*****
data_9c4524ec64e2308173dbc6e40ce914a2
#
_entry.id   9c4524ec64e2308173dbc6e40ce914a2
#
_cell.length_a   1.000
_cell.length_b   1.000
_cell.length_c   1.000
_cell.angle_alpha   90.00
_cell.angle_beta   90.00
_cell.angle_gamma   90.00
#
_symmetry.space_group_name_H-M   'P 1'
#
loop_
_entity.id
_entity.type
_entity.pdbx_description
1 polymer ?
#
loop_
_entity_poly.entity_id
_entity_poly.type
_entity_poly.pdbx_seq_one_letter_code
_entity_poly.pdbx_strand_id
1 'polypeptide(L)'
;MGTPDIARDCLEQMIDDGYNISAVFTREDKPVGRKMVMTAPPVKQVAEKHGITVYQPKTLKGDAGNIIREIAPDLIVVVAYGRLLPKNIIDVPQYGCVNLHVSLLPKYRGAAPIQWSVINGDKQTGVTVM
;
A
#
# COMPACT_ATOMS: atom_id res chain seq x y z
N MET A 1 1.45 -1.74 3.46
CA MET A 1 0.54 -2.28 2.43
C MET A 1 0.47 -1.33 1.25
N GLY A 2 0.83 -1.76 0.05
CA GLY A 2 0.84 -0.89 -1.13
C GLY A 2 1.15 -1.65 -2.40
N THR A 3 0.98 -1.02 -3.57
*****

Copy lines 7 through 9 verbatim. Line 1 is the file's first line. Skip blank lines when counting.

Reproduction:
_cell.length_c   1.000
_cell.angle_alpha   90.00
_cell.angle_beta   90.00